If I were again to go abroad, what should I seek?
Here I enjoy honest conversation with my family
And take pleasure in books and cither to dispel my worries.
The farmers tell me that now spring is here
There will be work to do in the west fields.
Sometimes I call for a covered cart
Sometimes I row a lonely boat
Following a deep gully through the still water
Or crossing the hill on a rugged path.
The trees put forth luxuriant foliage,
The spring begins to flow in a trickle.
I admire the seasonableness of nature
And am moved to think that my life will come to its close.
It is all over–
So little time are we granted human form in the world!
Let us then follow the inclinations of the heart:
Where would we go that we are so agitated?
I have no desire for riches
And no expectation of Heaven.
Rather on some fine morning to walk alone
Now planting my staff to take up a hoe,
Or climbing the east hill and whistling long
Or composing verses beside the clear stream:
So I manage to accept my lot until the ultimate homecoming.
Rejoicing in Heaven's command, what is there to doubt?[2]
On the twelfth day of the eleventh [lunar] month in the gengzi year of the Dade reign era [December 23, 1300] Xianyu Shu wrote this in a guest house of Weiyang [Yangzhou, Jiangsu Province]. [Seals]: Xianyu, Boji yinzhang, Hulin yinli

歸去來辭
歸去來兮,田園將蕪胡不歸。既自以心為形役,奚惆悵而獨悲。悟已往之不諫,知來者之可追。實[迷]途其未遠,覺今是而昨非。舟搖搖以輕颺,風飄飄而吹衣。問往*征夫以前路,恨晨光之熹微。乃瞻衡宇,載欣載奔。僮僕歡迎,稚子候門。三逕就荒,松菊猶存。攜幼入室,有酒盈樽。引壺觴以自酌,眄庭柯以怡顏。倚南窓以寄傲,審容膝之易安。園日涉以成趣,門雖設而常關。策扶老以流憩,時矯首而遐觀。雲無心以出岫,鳥倦飛而知還。景翳翳以將入,撫孤松而盤桓。歸去來兮。請息交以絕遊,世與我而相違遺。復駕言兮焉求,悅親戚之情話,樂琴書以消憂。農人告余以春及,將有事于西疇。或命巾車,或棹孤舟,既窈窕以尋壑,亦崎嶇而經丘。木欣欣以向榮,泉涓涓而始流。善萬物之得時,感吾生之行休。已矣乎,寓形宇內復幾時,曷不委心任去留。胡為乎遑遑欲何之,富貴非吾願,帝鄉不可期。懷良辰以孤往,或植杖而耘耔。登東皐以舒嘯,臨清流而賦詩。聊乘化以歸盡,樂夫天命復奚疑。
大德庚子十一月十二日鮮于樞書於維陽客舍。

Artist’s seals

鮮于
伯幾印章
虎林隱吏

Other inscriptions on the painting

1. Xiang Yuanbian 項元汴 (1525–1590):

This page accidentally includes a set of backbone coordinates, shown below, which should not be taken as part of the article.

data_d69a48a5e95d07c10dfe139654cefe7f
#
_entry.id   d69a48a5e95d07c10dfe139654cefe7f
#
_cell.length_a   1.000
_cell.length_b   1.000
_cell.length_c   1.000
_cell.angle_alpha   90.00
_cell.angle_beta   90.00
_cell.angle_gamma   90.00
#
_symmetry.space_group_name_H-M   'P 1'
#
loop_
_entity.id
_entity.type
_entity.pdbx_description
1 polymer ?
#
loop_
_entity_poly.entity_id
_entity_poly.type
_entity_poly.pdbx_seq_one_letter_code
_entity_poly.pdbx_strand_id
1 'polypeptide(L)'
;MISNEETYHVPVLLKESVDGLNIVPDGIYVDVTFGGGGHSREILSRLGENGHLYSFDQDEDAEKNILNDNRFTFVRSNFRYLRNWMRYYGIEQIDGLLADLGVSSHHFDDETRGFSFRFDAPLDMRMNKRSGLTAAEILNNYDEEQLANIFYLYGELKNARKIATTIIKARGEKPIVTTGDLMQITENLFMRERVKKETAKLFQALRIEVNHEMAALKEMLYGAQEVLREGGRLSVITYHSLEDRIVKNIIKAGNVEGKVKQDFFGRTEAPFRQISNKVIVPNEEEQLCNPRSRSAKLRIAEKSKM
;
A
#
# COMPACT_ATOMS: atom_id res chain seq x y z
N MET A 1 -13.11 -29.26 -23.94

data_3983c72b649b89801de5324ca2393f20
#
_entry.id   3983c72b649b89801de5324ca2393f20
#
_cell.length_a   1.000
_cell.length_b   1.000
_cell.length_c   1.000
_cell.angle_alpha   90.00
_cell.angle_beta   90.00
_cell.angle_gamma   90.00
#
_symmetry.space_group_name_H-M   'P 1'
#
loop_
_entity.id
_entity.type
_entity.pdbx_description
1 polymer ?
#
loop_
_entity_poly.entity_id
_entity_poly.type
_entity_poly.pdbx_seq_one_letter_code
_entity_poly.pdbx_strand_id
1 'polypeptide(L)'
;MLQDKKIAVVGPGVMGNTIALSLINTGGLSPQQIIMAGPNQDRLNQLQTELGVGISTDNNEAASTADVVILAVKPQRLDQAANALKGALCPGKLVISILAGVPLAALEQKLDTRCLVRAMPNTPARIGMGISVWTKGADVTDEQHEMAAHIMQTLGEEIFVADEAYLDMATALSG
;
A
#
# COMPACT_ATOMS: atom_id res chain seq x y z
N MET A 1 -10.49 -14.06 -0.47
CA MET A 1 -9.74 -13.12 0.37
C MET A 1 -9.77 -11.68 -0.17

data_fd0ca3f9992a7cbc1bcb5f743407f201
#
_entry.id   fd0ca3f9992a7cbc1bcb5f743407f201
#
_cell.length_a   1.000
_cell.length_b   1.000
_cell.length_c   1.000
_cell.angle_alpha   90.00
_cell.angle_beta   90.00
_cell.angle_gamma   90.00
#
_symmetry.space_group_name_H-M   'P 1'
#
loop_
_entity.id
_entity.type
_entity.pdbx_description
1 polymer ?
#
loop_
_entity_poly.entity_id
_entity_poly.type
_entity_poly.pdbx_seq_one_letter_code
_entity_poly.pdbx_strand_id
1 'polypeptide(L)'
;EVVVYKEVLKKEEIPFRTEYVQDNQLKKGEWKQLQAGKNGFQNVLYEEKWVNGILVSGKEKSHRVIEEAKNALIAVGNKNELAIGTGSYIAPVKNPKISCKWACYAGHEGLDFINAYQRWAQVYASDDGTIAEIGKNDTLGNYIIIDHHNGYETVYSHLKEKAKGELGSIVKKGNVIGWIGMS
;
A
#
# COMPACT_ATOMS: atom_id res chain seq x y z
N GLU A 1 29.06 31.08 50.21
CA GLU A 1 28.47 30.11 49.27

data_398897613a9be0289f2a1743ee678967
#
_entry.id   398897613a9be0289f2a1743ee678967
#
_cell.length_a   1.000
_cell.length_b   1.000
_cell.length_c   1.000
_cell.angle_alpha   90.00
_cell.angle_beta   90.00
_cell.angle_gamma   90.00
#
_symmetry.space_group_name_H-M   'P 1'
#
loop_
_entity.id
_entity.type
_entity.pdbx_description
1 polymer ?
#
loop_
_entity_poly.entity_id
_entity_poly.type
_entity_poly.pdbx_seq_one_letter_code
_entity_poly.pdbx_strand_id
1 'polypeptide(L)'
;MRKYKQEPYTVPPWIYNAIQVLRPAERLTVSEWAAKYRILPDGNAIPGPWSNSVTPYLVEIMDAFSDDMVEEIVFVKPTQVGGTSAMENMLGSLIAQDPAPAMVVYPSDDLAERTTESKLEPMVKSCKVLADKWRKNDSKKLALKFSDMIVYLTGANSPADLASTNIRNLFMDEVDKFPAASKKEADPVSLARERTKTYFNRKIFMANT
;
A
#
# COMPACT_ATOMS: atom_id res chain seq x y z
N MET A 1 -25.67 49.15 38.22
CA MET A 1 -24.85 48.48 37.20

Chu 處 (inventory character)

2. Qing emperor Qianlong 清帝乾隆 (r. 1736–1795), 8 columns in semi-cursive script, undated; 2 seals:

On returning home, Quanming [Tao Yuanming] composed an unadorned ode.
Abstaining from society, he drowned his pride in wine.
Avoiding fame, he ironically remains a luminary through the thousand years;
His journey on boat has been a favorite subject among painters.
Inscribed by Emperor Qianlong [Seals]: Jixia yiqing, Qianlong chenhan

泉明歸去賦清辭,寄傲壺觴謝世知。
千載隱名偏藉甚,畫圖每寫泛舟時。
乾隆御題。 [印]: 幾暇怡情、乾隆宸翰

Label strip

Unidentified artist (18th c.), 1 column in standard script, undated (mounted in front of the frontispiece):

Qian Xuan’s painting of Tao Qian’s [Tao Yuanming, 365–427] “Ode on Returning Home”

錢選畫陶潛 《歸去來辭圖》

Frontispiece

Unidentified artist (14th c.), 1 line in seal script, undated:

Painting of Returning Home

歸去來圖

Collectors' seals

Xiang Yuanbian 項元汴 (1525–1590)
天籟閣
墨林山人
神品
寄敖
項叔子
退密
項墨林父秘笈之印
欈李項氏世家寶玩
項墨林鑑賞章
墨林堂
宮保世家
子京所藏
墨林
桃花源裏人家
子京父印
虛朗齋
項氏子京
鴛鴦湖長

Li Zhousheng李周生 (active 17th c.)
永昌

Qing emperor Qianlong 清帝乾隆 (r. 1736–1795)
乾隆御覽之寳
乾隆鑑賞
石渠寳笈
宜子孫
三希堂精鋻璽
石渠定鋻
寳笈重編
五福五代堂古稀天子寳
太上皇帝之寳
淳化軒
淳化軒圖書珍秘寳
乾隆宸翰
信天主人
古希天子

八徵耄念之寳

Unidentified
周季良氏
復卦 [one of the 64 hexagrams]
郭氏家藏
軍司馬印

Illegible: 2

[1] Trans. by Wai-kam Ho in Sherman E. Lee and Wai-Kam Ho, Chinese Art Under the Mongols: The Yuan Dynasty (1279–1368), Exh. cat. Cleveland, OH: Cleveland Museum of Art, 1968, cat. no. 184. Modified by Wen C. Fong, in Beyond Representation: Chinese Painting and Calligraphy, 8th–14th Century, New York: The Metropolitan Museum of Art, 1992, p. 316.

[2] Trans. by James Robert Hightower, The Poetry of T'ao Ch'ien, Oxford: Clarendon Press, 1970, pp. 268–70.
Related Objects

Karaki Masaemon

Date: 19th century Medium: Polychrome woodblock print; ink and color on paper Accession: JP212.49 On view in:Not on view

Incense container

Date: 19th century Medium: Maki-e lacquer with inlay of cloisonne, ceramic and shell Accession: 1975.268.180a, b On view in:Not on view

Early Evening in Yoshiwara Inn

Date: 19th century Medium: Polychrome woodblock print; ink and color on paper Accession: JP1093.4 On view in:Not on view

Portrait of Shun'oku Myōha (1311–1388)

Date: ca. 1383 Medium: Hanging scroll; ink, color, and gold on silk Accession: 2007.329 On view in:Not on view

Emperor Guan

Date: ca. 1700 Medium: Hanging scroll; ink, color, and gold on silk Accession: 2001.442 On view in:Not on view